Jesus is a stand up guy. He doesn’t get caught up in the optics or politics of a situation. He doesn’t get distracted by fireworks or emotions or offense. He stands up for the vulnerable and the defenseless. He recognizes manipulation. He sees through sexism.

He stands up for women. He stands up for me.

Will you?

A Love Letter to Perfectionists

Dear Perfectionists,

I know you’re busy, because well, you’re ALWAYS busy, but I’ve got something important for you to hear. So please take a minute and sit down to read this.


Ooooh, see doesn’t that feel great?! This will be short, so just take a deep breath and listen.

I know you’re tired. Like deep down, feel-it-in-your-bones tired. Maybe you have a lot going on, maybe you don’t, but I know that your brain is constantly running regardless of the to-do list. There’s always something, right? Something to fix, something to fret about, someone to text, someone to be mad at, a mistake made in seventh grade that you need to feel embarrassed about AGAIN.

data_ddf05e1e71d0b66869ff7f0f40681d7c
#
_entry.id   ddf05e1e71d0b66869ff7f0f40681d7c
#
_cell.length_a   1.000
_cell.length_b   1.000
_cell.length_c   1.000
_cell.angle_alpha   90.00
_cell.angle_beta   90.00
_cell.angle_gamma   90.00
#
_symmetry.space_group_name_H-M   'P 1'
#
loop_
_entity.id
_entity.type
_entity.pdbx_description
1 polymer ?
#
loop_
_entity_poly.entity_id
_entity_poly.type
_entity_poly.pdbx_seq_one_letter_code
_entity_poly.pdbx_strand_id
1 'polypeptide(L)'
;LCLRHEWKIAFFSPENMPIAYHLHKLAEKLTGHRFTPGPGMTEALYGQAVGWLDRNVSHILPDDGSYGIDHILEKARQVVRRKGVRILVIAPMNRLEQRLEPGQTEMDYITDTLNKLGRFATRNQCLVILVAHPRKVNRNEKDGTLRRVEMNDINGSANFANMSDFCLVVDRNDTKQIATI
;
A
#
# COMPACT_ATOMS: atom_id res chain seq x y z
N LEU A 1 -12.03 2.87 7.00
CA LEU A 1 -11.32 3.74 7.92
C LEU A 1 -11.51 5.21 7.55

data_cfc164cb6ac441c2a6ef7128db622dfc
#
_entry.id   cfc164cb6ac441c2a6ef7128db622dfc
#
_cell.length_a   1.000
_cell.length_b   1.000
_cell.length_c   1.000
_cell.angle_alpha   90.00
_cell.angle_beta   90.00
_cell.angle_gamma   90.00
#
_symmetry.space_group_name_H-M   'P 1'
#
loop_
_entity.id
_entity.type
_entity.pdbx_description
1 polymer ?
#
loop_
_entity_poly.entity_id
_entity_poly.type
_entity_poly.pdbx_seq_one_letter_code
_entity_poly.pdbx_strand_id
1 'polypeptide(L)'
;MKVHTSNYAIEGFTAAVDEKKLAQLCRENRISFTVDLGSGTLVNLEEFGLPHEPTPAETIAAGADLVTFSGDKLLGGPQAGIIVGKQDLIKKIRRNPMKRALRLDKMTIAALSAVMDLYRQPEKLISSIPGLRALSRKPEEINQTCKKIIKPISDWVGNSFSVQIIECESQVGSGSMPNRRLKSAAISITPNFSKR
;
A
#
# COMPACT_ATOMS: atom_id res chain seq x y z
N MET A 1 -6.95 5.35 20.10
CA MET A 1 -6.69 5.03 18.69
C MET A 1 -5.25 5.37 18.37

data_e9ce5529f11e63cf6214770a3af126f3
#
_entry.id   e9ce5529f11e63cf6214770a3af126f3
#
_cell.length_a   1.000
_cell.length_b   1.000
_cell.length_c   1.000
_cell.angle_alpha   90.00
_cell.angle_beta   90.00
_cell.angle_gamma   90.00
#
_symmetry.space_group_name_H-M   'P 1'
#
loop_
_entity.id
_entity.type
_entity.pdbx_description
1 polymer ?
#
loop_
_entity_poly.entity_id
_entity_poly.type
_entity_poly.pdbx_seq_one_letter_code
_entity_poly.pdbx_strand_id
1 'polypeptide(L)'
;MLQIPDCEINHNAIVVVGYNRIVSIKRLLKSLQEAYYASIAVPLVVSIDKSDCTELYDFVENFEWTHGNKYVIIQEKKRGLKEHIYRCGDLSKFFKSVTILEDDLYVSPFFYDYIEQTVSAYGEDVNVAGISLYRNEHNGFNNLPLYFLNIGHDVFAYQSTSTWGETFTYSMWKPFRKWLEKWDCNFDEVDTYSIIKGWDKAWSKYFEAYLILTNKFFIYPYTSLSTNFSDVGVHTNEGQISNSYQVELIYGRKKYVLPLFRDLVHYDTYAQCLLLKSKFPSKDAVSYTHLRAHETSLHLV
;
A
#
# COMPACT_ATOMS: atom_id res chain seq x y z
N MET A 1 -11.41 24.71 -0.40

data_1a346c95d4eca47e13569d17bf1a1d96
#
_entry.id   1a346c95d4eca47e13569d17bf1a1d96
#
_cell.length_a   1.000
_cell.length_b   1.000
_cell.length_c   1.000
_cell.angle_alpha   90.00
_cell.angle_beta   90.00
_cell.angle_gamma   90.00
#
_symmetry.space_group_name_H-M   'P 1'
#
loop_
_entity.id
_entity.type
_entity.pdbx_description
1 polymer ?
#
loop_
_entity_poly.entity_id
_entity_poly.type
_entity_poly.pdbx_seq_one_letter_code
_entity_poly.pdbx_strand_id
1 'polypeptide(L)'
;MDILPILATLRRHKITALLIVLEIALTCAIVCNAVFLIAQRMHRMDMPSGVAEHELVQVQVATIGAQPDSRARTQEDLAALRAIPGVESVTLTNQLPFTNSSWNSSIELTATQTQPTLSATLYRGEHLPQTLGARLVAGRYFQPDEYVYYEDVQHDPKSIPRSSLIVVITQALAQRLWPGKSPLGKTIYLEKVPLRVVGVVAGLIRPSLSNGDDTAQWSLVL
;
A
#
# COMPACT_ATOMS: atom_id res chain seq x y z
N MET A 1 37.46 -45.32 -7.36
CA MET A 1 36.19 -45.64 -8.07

You should’ve loaded the dishwasher last night but instead you watched Netflix and that’s DEFINITELY worth feeling guilty about because now there’s no clean spoons and the only food in the house is cereal because also you should’ve gone to the grocery but you didn’t because somebody had to do the laundry and see isn’t this what happens when you take any time at all for yourself and isn’t it your job to make sure absolutely everything is running absolutely smoothly absolutely all of the time?!?!